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Drug Information

Kleptin
Posts: 5,095
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12/16/2009 8:13:05 AM
Posted: 6 years ago
I was given a 2 credit class this year that I found to be the most useless class I have ever taken. It's called "Drug Information". Essentially, it was a class devoted entirely to telling us how to use physical and electronic resources and how to evaluate their validity.

I found that the class went into so much detail, that it completely lost sight of the fact that it was devoted to simple concepts. We spent 2 lectures on usage of the internet and how to distinguish good websites from bad websites.

To be perfectly honest, I see this class and any others like it, to be obsolete in the next 5 years if not right now.

This brings me to a series of questions for you all:

1. Have you ever had a class like this?
2. When doing research, do you ever go beyond Wikipedia and Google?
3. How efficiently can you determine the validity of a source?
4. When did you start becoming proficient with the internet as an educational tool?
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Rezzealaux
Posts: 2,251
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12/16/2009 8:32:28 AM
Posted: 6 years ago
At 12/16/2009 8:13:05 AM, Kleptin wrote:
I was given a 2 credit class this year that I found to be the most useless class I have ever taken. It's called "Drug Information". Essentially, it was a class devoted entirely to telling us how to use physical and electronic resources and how to evaluate their validity.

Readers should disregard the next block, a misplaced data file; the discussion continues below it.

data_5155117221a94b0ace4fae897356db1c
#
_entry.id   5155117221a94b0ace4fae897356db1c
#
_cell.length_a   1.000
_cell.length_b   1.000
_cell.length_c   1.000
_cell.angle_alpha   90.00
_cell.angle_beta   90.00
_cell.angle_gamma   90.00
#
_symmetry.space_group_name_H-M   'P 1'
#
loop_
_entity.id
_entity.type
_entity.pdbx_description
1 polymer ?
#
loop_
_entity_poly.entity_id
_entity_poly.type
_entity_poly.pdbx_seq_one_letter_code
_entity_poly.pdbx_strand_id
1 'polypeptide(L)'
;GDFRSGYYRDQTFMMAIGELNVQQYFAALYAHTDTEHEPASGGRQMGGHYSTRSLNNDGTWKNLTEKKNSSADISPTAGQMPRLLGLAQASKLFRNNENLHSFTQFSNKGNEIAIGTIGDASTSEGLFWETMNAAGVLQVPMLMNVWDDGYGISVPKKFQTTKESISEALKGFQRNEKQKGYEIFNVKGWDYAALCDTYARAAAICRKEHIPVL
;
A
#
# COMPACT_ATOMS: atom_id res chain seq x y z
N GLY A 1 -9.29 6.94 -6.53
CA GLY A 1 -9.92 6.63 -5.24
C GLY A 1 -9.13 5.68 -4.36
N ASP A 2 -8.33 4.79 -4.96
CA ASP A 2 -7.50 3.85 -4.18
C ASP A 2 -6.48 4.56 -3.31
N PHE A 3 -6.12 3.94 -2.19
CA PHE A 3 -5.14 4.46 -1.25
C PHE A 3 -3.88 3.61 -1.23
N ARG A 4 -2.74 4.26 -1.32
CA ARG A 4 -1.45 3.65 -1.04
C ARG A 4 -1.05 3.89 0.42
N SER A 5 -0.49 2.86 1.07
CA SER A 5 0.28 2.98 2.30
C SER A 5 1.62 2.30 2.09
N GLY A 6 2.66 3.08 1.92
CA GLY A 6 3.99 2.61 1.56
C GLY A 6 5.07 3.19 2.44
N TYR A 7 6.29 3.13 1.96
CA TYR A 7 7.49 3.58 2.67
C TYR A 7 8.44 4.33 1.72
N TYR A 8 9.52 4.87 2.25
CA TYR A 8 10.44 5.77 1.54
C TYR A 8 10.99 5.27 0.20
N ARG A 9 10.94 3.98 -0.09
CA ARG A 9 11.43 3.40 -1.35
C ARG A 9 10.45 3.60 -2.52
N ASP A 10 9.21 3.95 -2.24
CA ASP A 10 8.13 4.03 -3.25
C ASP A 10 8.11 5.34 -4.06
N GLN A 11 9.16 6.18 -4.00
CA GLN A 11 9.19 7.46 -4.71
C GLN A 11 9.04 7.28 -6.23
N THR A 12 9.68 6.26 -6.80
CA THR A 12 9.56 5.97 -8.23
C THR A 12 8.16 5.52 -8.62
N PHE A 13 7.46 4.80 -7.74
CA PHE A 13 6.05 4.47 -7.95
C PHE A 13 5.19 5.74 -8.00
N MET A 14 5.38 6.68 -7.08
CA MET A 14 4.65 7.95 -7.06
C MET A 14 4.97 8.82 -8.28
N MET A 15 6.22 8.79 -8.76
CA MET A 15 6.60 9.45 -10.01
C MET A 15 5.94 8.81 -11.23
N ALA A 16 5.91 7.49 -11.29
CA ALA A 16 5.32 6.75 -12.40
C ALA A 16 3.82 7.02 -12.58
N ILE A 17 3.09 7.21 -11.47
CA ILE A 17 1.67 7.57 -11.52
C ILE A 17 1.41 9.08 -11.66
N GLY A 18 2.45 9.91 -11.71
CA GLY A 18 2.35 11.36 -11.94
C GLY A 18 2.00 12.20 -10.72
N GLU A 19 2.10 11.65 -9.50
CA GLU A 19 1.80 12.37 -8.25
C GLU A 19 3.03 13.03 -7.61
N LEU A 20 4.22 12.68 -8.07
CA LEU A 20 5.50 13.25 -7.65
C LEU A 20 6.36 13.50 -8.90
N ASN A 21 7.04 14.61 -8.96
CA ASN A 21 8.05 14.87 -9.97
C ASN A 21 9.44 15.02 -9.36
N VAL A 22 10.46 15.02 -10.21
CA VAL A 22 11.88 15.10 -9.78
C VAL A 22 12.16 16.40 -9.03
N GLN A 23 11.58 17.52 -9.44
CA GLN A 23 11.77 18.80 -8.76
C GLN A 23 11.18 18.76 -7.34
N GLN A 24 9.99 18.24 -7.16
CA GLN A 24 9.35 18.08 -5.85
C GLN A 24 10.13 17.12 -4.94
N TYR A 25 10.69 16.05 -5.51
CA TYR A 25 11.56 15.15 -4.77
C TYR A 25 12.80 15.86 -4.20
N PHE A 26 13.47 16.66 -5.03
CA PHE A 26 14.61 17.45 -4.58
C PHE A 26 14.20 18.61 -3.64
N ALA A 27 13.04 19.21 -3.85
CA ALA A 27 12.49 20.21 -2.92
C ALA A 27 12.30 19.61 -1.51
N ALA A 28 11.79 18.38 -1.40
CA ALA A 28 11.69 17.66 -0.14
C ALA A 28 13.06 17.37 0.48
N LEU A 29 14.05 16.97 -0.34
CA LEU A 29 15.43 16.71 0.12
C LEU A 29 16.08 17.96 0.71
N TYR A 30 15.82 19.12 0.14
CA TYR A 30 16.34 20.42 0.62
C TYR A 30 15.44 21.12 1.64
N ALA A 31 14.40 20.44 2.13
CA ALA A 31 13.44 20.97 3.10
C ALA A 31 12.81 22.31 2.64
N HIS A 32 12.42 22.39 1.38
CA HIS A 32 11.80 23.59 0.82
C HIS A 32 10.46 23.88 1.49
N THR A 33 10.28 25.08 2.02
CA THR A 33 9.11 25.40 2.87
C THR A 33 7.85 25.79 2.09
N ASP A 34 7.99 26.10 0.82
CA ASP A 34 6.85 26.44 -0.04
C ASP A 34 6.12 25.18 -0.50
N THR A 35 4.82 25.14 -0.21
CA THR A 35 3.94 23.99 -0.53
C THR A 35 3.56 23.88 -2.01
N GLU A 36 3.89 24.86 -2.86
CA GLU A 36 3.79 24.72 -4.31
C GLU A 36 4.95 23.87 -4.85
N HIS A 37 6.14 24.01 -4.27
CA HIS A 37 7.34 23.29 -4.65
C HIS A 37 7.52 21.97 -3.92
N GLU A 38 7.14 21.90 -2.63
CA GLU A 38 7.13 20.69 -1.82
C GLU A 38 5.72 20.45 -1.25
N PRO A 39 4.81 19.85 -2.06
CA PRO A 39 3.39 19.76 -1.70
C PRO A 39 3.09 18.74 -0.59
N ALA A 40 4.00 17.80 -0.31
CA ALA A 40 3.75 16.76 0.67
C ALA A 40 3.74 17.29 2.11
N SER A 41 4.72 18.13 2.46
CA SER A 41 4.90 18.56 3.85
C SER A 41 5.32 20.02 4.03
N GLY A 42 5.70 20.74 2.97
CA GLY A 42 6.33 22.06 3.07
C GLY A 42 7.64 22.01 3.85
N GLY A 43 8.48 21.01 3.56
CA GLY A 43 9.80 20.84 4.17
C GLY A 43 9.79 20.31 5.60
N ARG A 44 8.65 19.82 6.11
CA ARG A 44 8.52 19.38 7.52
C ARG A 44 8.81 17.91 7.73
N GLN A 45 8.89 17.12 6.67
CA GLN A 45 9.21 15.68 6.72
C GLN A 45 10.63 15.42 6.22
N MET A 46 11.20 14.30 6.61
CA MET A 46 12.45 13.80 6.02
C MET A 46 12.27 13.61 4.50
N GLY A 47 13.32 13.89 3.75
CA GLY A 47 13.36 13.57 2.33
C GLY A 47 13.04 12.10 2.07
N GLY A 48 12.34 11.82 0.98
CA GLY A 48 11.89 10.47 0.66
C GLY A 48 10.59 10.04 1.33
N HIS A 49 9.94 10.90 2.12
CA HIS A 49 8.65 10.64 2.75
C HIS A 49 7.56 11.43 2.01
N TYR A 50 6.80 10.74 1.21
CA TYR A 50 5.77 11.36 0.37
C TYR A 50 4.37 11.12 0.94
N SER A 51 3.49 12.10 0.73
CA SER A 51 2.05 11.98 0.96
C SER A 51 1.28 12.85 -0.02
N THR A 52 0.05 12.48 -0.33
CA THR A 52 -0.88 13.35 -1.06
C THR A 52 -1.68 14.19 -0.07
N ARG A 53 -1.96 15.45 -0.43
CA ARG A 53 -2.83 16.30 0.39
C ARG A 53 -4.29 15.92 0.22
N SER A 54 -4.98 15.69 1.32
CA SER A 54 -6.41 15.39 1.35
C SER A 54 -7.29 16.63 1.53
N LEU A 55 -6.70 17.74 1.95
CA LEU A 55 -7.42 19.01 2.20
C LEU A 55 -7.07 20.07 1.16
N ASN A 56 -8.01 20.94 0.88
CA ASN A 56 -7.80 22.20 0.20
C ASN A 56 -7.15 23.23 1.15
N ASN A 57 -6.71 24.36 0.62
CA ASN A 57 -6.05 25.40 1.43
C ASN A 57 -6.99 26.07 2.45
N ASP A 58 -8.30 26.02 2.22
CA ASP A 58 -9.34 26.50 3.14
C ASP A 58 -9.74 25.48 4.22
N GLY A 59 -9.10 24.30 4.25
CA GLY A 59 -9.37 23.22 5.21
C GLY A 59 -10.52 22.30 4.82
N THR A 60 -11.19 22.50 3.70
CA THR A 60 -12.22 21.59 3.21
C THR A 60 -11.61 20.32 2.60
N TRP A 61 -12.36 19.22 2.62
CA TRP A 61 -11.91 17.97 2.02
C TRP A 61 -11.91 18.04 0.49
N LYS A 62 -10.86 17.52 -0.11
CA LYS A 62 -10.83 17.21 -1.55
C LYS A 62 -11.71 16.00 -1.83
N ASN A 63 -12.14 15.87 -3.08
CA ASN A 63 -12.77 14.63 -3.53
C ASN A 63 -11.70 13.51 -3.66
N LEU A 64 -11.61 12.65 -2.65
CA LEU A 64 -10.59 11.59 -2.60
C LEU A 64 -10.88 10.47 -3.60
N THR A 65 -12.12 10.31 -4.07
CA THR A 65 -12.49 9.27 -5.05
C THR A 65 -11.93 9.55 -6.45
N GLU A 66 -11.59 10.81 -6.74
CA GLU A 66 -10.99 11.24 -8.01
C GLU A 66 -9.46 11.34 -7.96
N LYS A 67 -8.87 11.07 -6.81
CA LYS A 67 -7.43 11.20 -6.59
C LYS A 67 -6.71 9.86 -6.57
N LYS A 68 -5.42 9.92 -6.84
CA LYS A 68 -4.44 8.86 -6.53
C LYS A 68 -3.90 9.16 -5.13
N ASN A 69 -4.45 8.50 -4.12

And here I was, thinking you'd tell me something about heroin and marijuana.

I found that the class went into so much detail, that it completely lost sight of the fact that it was devoted to simple concepts.
Sounds like most non-physical-science courses.
We spent 2 lectures on usage of the internet and how to distinguish good websites from bad websites.

To be perfectly honest, I see this class and any others like it, to be obsolete in the next 5 years if not right now.

This brings me to a series of questions for you all:

1. Have you ever had a class like this?
Not specifically a whole class, but sophomore and junior year in history class the teachers would tell us for our research papers, ".com is more likely to be biased than .org or .gov", "don't ever ever use wikipedia", and other crap like that. Apparently, many people (my high school in my experience) now distrust certain sites that declare their position "because they're biased". Because they declare their position. And they think all groups that don't declare their position are unbiased. As long as it's .org or .gov.

In other words, if I posted something on a .org without declaring my position, I am an unbiased source, but the moment I switch to .com or I say I'm an anarchist, I'm a biased source.

It'd be funny if it weren't so f*cking tragic.
2. When doing research, do you ever go beyond Wikipedia and Google?